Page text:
Market Review & Update
When you sit down with your portfolio management team, and the first comment made is “this is nuts,” it’s probably time to think about your overall portfolio risk. On Friday, that was how the investment committee both started and ended – “this is nuts.”
We have been discussing the overbought, extended, and complacent market over the last couple of weeks, but on Friday, I tweeted out a couple of charts that illustrated the excess.
The first chart was comparing the Nasdaq to the S&P 500 index. Both are banded by 2-standard deviations bands of the 200-WEEK moving average. there are a couple of things which should jump out immediately:
The near-vertical price acceleration in the markets has been a historical hallmark of late-stage cycle advances, also known as a “melt up” phase.
When markets get more than 2-standard deviations above their long-term moving average, reversions to the mean have tended to follow shortly after that.
Currently, both of those conditions exist in the chart above. However, if it were only price acceleration, we would just be mildly concerned. However, investor complacency has also reached more extreme levels with PUT/CALL ratio now hitting historically high levels. (The put/call ratio is the ratio of “put options” being bought on the S&P 500 (theoretically to hedge risk) versus the number of “call” options purchased to “lever up” risk.)
Lastly, all of our indicators from momentum to relative strength are all suggesting risk substantially outweighs reward currently.
While none of this means the market will “crash,” it does suggest the risk/reward ratio is not in favor of the bulls short-term.
However, we are mindful that in the short-term, the market is currently obsessed with the Fed’s monetary interventions (the topic of this week’s MacroView), which are supportive of the markets currently. However, as my friend and colleague Doug Kass summed noted this week:
“It is growing increasingly clear to me that global stock markets are in the process of making a speculative move (driven by global liquidity) that may even compare to the advances that culminated in the seminal market tops in the Fall of 1987 and in the Spring of 2000.
As today’s trading day comes to a close, it is apparent that, like the 1997 Long Boom paradigm expressed in a column in Wired Magazine during the dot.com bubble –– the current market is similarly viewed as in its own, new liquidity-based paradigm.
No longer is the market hostage to the real economy or sales and profit growth – stuff I have spent four decades analyzing. Instead, liquidity is seen as an overriding influence, actually it has become the sine quo non.
As such, historical valuations become increasingly irrelevant, and price momentum is the lodestar.“
He is right.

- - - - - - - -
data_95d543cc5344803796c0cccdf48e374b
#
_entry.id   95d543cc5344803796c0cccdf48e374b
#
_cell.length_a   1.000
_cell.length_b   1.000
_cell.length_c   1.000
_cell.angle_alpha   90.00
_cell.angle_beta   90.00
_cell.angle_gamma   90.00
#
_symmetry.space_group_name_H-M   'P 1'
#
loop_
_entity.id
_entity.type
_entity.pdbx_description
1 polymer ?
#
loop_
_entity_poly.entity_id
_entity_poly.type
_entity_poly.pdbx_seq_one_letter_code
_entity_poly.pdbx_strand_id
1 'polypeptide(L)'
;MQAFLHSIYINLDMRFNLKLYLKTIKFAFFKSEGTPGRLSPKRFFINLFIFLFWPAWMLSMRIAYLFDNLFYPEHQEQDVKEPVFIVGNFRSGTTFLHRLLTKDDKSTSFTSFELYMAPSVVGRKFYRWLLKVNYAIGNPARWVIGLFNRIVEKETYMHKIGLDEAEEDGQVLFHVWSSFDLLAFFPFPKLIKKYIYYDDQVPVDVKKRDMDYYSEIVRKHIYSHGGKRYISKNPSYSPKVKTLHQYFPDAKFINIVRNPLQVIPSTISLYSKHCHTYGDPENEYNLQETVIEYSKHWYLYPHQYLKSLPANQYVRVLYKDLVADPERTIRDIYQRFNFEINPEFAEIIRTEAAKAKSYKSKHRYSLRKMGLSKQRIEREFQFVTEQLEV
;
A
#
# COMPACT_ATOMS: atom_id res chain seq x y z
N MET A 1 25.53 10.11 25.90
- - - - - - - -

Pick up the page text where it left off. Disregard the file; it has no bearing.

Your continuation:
Currently, almost every single valuation metric is at historic extremes, yet investors continue to take on increasing levels of risk due to nothing more than “F.O.M.O – Fear Of Missing Out.”
As Doug goes on to note:
“We live in unusual times – in which central bankers have adopted policy unlike any point in history. Near-zero interest rates around the world have become commonplace and are accepted with little thought given to the adverse consequences. Forgetting history, central bankers seem to have no idea that they have created another monster again – just as they did in 1999.
Meanwhile, corporate profits are lower (year over year), and the rate of global GDP growth remains below the historic trendline – as it takes more and more debt to deliver a unit of production.
The climb in stocks will likely end badly as it is not supported by the fundamental (social, economic, political and geopolitical) backdrop and, increasingly, classical valuation metrics have moved to the highest percentiles in history (enterprise value/EBIT, price to sales, market capitalizations to GDP, etc.)
Yes, “this is nuts,” which is why we took profits out of portfolios on Friday.
3300 To 3500, And Back Again
In July of 2019, we laid out our prognostication the S&P 500 could reach 3300 amid a market melt-up though the end of the year. On Friday, the market touched 3280, which, as they say, is “close enough for Jazz.”
However, with the Federal Reserve having “turned on the liquidity taps,” it is entirely possible the markets could continue their upward momentum towards 3500.
The potential “fly in the ointment” is if the economic, employment, and profit data fail to recover as anticipated. With 2020 earnings estimates already cut markedly heading into the year, further downward revisions will likely begin to weigh on investor sentiment.
Friday’s employment report was weak and exposed the anomaly caused by the autoworkers strike in the blockbuster November report. CEO and CFO confidence remain very suppressed currently, and if their views don’t start to improve markedly in the short-term we are likely to start seeing much weaker employment reports.
While the markets could certainly see a push higher in the short-term from the Fed’s ongoing liquidity injections, the gains for 2020 could very well be front-loaded for investors.
Taking profits and reducing risks now may lead to a short-term underperformance in portfolios, but you will likely appreciate the reduced volatility if, and when, the current optimism fades.